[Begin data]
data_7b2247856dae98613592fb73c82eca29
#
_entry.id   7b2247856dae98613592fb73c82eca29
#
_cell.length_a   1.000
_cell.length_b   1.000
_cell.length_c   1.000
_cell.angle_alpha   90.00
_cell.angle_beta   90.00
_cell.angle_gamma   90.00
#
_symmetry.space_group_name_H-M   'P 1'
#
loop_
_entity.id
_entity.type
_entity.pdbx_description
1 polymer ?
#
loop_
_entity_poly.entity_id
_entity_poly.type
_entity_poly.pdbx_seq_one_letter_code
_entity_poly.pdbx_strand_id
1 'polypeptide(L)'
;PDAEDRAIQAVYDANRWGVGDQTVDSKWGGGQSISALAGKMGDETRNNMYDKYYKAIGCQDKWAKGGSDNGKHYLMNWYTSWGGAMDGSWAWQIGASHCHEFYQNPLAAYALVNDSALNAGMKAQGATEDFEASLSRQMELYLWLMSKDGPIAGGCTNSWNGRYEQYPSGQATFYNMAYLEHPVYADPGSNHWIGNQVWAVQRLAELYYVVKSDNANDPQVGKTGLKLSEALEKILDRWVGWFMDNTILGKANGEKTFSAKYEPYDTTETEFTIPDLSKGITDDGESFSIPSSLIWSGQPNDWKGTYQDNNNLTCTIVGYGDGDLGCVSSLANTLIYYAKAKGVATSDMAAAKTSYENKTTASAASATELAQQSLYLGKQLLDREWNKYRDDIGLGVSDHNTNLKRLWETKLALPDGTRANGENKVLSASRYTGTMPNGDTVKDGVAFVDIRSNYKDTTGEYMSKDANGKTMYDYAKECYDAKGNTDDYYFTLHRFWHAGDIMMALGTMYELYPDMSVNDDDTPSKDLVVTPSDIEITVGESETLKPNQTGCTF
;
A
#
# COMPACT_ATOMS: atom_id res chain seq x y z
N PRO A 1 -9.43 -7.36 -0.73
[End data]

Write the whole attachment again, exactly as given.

data_7b2247856dae98613592fb73c82eca29
#
_entry.id   7b2247856dae98613592fb73c82eca29
#
_cell.length_a   1.000
_cell.length_b   1.000
_cell.length_c   1.000
_cell.angle_alpha   90.00
_cell.angle_beta   90.00
_cell.angle_gamma   90.00
#
_symmetry.space_group_name_H-M   'P 1'
#
loop_
_entity.id
_entity.type
_entity.pdbx_description
1 polymer ?
#
loop_
_entity_poly.entity_id
_entity_poly.type
_entity_poly.pdbx_seq_one_letter_code
_entity_poly.pdbx_strand_id
1 'polypeptide(L)'
;PDAEDRAIQAVYDANRWGVGDQTVDSKWGGGQSISALAGKMGDETRNNMYDKYYKAIGCQDKWAKGGSDNGKHYLMNWYTSWGGAMDGSWAWQIGASHCHEFYQNPLAAYALVNDSALNAGMKAQGATEDFEASLSRQMELYLWLMSKDGPIAGGCTNSWNGRYEQYPSGQATFYNMAYLEHPVYADPGSNHWIGNQVWAVQRLAELYYVVKSDNANDPQVGKTGLKLSEALEKILDRWVGWFMDNTILGKANGEKTFSAKYEPYDTTETEFTIPDLSKGITDDGESFSIPSSLIWSGQPNDWKGTYQDNNNLTCTIVGYGDGDLGCVSSLANTLIYYAKAKGVATSDMAAAKTSYENKTTASAASATELAQQSLYLGKQLLDREWNKYRDDIGLGVSDHNTNLKRLWETKLALPDGTRANGENKVLSASRYTGTMPNGDTVKDGVAFVDIRSNYKDTTGEYMSKDANGKTMYDYAKECYDAKGNTDDYYFTLHRFWHAGDIMMALGTMYELYPDMSVNDDDTPSKDLVVTPSDIEITVGESETLKPNQTGCTF
;
A
#
# COMPACT_ATOMS: atom_id res chain seq x y z
N PRO A 1 -9.43 -7.36 -0.73